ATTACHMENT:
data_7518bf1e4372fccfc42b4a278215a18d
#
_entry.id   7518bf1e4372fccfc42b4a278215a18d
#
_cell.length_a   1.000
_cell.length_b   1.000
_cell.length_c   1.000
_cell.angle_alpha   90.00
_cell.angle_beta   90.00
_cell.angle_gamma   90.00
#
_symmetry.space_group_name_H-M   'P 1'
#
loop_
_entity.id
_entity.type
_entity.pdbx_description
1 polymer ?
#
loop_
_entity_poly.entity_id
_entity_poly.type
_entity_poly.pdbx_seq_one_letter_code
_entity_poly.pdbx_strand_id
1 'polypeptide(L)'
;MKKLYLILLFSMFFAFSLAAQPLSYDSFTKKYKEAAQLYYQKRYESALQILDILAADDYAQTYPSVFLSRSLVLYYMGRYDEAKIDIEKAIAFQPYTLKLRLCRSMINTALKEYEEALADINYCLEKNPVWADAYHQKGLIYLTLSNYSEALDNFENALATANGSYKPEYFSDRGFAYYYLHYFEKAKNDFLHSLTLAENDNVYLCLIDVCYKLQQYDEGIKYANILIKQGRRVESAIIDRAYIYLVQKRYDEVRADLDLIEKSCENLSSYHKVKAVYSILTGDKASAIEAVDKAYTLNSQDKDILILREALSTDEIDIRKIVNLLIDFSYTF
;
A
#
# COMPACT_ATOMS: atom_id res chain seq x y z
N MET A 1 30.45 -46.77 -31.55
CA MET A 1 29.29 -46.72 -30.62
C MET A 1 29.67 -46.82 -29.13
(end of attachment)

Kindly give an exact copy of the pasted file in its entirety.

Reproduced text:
data_7518bf1e4372fccfc42b4a278215a18d
#
_entry.id   7518bf1e4372fccfc42b4a278215a18d
#
_cell.length_a   1.000
_cell.length_b   1.000
_cell.length_c   1.000
_cell.angle_alpha   90.00
_cell.angle_beta   90.00
_cell.angle_gamma   90.00
#
_symmetry.space_group_name_H-M   'P 1'
#
loop_
_entity.id
_entity.type
_entity.pdbx_description
1 polymer ?
#
loop_
_entity_poly.entity_id
_entity_poly.type
_entity_poly.pdbx_seq_one_letter_code
_entity_poly.pdbx_strand_id
1 'polypeptide(L)'
;MKKLYLILLFSMFFAFSLAAQPLSYDSFTKKYKEAAQLYYQKRYESALQILDILAADDYAQTYPSVFLSRSLVLYYMGRYDEAKIDIEKAIAFQPYTLKLRLCRSMINTALKEYEEALADINYCLEKNPVWADAYHQKGLIYLTLSNYSEALDNFENALATANGSYKPEYFSDRGFAYYYLHYFEKAKNDFLHSLTLAENDNVYLCLIDVCYKLQQYDEGIKYANILIKQGRRVESAIIDRAYIYLVQKRYDEVRADLDLIEKSCENLSSYHKVKAVYSILTGDKASAIEAVDKAYTLNSQDKDILILREALSTDEIDIRKIVNLLIDFSYTF
;
A
#
# COMPACT_ATOMS: atom_id res chain seq x y z
N MET A 1 30.45 -46.77 -31.55
CA MET A 1 29.29 -46.72 -30.62
C MET A 1 29.67 -46.82 -29.13